Internet Marketing

How to Evaluate an in-house Project

ballancing between projectsIt’s been some time since I’ve turned my back to most paid projects for others.

Why? Simple mathematics…

It’s all based on a simple equation:

X Time = Y Money

Need more Money? Then you have to spend more time!

It’s simple and sad. Sad that it took me years to understand that this business model is not good, at least not for me.

There was a time that I pushed myself to the limit just to be able to undertake more projects. Projects need more people and that means greater expenses… It’s a vicious circle that can only end if and only if you are able to position yourself at the top companies in your niche or by deciding to stop wasting your life in the process and get over it.

I did the second.

When my team and I withdrew from taking any more projects and decided that we will only do in-house work, many people came to us with ideas.

(By the way I don’t know what’s wrong but 90% of them is about a Social Network for something. That really drove me mad. It’s like people have no imagination and try to copycat the big players in a small niche. What really pushed me into the edge was that all those people came with the “idea” and we had to implement it. Thank you but I know how to take the “Social Network…” for and then add a word from the vocabulary, I don’t need your help! Enough with me letting off steam.)

After some time, I came with a method that helps me to differentiate the bad from the good projects.

The system is a 4 step check.

The main things I take into consideration are:
competition hype difficulty ratio


Step 1. Conventional Methods

First of all when I think of an idea, I check Google. I am looking for all the related keywords I can think of and try to spot the main ones for this idea. Then I check the competition. I open the first 10 sites and check their PageRank, Alexa Rank and Domain Age.
It might seem a hollow test but it is a very good first indication if:
This market has many competitors (Even without the competitive advantages that we can thing of)
There’s a chance that the competition (at least in the organic results) is hard. If most of the top 10 have a site with PageRank 6 or something like that, I can instantly know that this idea is a pain to promote.
After that I am going to AdWords Keyword Tool to check for traffic. I input all the keywords that I have, and check what are the most dominant in that niche. Together with that, I can easily see the competition.
Last but not least I check the age of the domains, most of the times with dnscoop. It’s a bit slow lately but it’s kinda cool. I am still wondering why I am not making my own…. With this check I am able to understand if a new player can come to this market and reserve a spot in the top results easy. It’s a very good indication of how easy it is to penetrate a market.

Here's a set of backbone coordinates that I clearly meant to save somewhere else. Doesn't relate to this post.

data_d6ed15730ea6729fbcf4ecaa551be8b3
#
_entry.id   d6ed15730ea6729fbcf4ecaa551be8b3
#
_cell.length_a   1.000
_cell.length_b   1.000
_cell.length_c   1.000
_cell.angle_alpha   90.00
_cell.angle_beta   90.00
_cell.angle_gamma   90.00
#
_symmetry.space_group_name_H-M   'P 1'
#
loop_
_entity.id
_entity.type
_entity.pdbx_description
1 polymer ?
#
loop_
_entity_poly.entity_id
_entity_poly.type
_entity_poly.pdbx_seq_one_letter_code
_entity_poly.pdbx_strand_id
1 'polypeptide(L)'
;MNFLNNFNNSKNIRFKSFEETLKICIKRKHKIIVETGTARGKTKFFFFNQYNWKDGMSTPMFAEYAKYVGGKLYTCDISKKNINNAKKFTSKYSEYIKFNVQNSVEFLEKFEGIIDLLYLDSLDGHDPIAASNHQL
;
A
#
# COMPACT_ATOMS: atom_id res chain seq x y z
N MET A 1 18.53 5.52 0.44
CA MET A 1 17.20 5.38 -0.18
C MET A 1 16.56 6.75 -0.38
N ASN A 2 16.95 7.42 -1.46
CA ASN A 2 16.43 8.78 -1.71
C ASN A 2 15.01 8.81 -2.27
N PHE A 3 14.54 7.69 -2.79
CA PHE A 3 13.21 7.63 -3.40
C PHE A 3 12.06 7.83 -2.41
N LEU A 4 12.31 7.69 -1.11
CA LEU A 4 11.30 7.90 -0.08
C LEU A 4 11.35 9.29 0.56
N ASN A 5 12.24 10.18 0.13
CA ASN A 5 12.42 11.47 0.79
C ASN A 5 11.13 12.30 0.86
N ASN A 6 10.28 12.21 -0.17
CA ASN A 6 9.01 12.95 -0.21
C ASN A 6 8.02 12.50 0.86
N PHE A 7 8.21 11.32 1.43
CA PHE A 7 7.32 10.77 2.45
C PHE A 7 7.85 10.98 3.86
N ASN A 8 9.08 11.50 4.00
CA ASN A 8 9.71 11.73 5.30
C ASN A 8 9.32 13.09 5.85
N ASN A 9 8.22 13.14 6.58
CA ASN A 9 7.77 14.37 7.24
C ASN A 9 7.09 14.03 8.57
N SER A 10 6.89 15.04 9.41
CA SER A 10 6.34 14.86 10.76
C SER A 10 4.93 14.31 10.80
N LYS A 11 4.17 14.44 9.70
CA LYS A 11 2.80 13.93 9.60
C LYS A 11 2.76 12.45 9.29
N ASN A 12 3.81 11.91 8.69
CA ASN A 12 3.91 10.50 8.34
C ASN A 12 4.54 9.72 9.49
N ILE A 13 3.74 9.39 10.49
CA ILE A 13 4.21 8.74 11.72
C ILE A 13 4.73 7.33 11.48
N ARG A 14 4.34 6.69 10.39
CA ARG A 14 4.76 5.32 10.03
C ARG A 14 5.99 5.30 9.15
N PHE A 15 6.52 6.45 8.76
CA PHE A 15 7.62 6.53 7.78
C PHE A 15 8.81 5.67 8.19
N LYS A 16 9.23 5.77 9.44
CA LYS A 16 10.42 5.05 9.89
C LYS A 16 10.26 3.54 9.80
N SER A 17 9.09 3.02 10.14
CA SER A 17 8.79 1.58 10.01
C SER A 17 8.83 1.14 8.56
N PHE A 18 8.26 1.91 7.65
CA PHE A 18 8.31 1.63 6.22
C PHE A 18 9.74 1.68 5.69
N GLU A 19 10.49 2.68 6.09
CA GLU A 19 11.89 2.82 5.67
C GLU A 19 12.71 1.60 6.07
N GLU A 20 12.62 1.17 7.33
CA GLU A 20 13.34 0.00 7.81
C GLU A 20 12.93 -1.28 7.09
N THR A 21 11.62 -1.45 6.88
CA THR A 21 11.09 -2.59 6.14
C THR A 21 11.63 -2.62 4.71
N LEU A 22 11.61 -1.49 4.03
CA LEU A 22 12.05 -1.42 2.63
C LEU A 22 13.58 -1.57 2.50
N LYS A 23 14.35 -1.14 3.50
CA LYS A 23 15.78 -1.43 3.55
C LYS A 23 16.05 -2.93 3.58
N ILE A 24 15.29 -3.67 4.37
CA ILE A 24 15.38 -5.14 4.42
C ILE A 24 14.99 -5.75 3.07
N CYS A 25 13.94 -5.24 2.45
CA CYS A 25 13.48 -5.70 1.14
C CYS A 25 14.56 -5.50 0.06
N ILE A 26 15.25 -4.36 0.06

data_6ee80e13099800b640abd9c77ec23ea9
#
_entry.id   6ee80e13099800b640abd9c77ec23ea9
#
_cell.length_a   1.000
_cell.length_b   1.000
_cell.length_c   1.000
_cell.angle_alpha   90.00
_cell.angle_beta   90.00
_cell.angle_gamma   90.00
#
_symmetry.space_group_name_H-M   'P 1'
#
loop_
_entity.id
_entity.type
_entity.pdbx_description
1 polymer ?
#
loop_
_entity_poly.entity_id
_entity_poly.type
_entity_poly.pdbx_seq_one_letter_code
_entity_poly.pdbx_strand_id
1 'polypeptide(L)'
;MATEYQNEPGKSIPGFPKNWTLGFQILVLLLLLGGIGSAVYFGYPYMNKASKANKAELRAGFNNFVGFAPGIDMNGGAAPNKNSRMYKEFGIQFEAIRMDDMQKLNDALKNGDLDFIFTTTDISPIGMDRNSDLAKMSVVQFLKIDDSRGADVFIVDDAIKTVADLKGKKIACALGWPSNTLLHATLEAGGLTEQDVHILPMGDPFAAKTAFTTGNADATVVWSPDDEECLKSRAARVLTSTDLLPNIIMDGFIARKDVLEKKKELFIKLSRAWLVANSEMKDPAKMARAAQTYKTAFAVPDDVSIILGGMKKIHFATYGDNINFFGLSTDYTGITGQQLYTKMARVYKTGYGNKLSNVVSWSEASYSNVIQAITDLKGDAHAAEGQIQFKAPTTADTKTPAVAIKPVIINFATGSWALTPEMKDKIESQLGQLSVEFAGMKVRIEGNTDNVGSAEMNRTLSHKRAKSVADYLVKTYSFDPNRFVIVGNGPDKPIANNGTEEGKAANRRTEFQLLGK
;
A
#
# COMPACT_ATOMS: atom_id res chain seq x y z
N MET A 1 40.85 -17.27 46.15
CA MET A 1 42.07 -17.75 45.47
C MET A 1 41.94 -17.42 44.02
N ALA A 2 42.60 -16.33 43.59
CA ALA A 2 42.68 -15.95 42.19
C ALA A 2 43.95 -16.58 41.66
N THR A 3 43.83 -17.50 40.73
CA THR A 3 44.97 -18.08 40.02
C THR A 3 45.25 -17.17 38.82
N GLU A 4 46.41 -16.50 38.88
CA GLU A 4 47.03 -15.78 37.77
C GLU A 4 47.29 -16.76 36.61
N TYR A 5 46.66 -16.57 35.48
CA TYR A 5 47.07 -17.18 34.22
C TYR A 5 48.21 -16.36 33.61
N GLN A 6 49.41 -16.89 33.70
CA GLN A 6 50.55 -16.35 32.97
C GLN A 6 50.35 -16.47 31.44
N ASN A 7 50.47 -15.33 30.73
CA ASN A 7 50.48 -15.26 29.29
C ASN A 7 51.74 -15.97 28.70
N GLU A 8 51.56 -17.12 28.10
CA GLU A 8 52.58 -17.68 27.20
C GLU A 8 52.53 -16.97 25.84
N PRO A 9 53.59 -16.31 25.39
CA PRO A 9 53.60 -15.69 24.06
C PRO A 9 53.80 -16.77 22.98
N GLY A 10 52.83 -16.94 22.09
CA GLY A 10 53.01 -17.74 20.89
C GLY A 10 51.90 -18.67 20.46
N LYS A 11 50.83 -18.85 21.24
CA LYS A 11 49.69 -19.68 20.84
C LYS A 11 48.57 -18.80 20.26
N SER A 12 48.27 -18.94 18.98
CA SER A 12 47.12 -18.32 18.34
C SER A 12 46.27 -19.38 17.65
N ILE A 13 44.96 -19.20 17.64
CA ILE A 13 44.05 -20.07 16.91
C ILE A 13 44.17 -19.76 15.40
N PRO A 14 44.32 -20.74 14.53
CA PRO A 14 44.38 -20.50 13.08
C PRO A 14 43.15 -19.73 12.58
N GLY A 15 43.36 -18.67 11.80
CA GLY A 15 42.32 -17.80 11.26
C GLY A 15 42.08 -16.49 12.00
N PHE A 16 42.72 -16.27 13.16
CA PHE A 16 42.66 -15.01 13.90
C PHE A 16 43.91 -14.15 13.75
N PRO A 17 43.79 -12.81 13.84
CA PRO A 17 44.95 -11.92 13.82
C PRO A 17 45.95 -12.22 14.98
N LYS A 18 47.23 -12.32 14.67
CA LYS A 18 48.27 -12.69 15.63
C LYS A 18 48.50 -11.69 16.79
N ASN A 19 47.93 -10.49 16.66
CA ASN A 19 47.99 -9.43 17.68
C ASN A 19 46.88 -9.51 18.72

Step 2. Social Media

After my previous search, twitter is my next step, helping me to search for two things; The sites I checked before and the category as a whole. I am looking for people’s expectations on that niche and I can easily spot new startups in that field.


While on twitter I am looking for patterns indicating that this niche is a very new one or a saturated one. Knowing already the main keywords by now using google and the AdWords Keyword Tool, I can see if many people still talk about that category.
Then I head Straight to Google’s Trends, and check what they have to say about my keywords too.


After the first two steps, now comes the time for a meeting. I meet my programmer and I am trying to sales pitch the idea to him. If he’s sold in the first two minutes then the project starts looking very good to me too. (He might be a programmer (nothing wrong with programmers seriously) but he also has a very good business background too; he can find advantages for an idea very well and he’s the most talented devil’s advocate I’ve met.

If he likes the idea, then we put on paper everything we’d love to see as a feature and everything is divided into two parts. Features that are essential for the release and others that will be needed on a later stage.

It really hurts when we’re into an idea and we finally find out that the resources needed for the features we need in order to get a competitive advantage or to make a very good service site are way too high. Sometimes we’re even abandoning projects that either need many people to be created or a lot of starting capital.


Last but not least, comes the “Ratio” part.
We’re trying to estimate how much time all features and the back-end will take to be completed and come up with the number of hours for the release and for the extra features. The next step is of course the business model. Trying to find what the monetization funnels are for this particular project, together with the expected growth it will have according to the competition, hype and the features is a very crucial part. Having an estimated revenue for the first three, six and twelve months of the project’s life, makes it easy for us to decide if this project is “Viable”, meaning if it will be able to pay the “costs” in terms of time we will devote to it.

If everything goes well up to that point, we meet with the rest of the people who will be involved or the team that came to us with the idea and start talking about boring percentages.

Mission Accomplished!

Don’t get me wrong I am not trying to make your life harder by putting you in a lot of work before even starting a project, but some hours of planning can save a lot of wasted time in the long run.

Ps. What system or steps do you follow in order to evaluate a project and decide if it’s worth your time and effort? Really want your thoughts on this one.

About the author


Leave a Comment